How To Stop Yourself From Being Ticklish

Photographed by Nina Westervelt.
Sometimes, tickling can be great. But, it seems like 99% of the time, it goes way too far. Thankfully, this new video from The Royal Institution includes a genius trick for ending the giggle fit.

As we've written before, there's a bit of uncertainty around the concept of being ticklish. Although scientists don't know exactly where the reaction comes from, many suspect there's an evolutionary reason for it, since other primates show similar behavior. Tickling and the resulting laughter may even have developed as a defense mechanism to show little ones where they're vulnerable during play.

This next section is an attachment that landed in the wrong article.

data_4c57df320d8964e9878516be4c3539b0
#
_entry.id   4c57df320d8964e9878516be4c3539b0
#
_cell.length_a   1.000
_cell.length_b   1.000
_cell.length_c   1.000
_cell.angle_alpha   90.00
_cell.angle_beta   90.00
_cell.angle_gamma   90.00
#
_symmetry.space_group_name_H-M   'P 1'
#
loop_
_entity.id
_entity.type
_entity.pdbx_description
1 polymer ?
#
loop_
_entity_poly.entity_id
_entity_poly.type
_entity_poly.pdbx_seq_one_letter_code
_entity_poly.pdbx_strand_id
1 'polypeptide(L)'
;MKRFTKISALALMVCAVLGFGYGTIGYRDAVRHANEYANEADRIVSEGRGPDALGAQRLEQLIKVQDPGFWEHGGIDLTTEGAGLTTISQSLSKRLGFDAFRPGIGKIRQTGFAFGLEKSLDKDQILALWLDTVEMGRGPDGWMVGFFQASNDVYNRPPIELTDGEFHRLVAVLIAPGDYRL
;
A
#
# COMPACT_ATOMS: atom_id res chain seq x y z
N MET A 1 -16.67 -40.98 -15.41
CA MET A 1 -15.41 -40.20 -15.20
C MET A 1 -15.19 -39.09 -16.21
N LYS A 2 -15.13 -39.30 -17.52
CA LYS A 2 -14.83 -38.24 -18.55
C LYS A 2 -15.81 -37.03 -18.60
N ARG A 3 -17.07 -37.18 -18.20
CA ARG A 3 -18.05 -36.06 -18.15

But, as Emily Grossman, PhD, explains in this new video, a lot of our ticklishness stems from action in one brain area: the cerebellum. This thing does a lot, including predicting how sensations on your skin will feel — but only if you're the one causing them.

This means that, as demonstrated in the video below, you can stop the involuntary laughing by tricking the cerebellum into perceiving the tickling as coming from you. To do so, simply put your hand on top of your tickle-attacker's to show the cerebellum what's up. 
Video: via YouTube.

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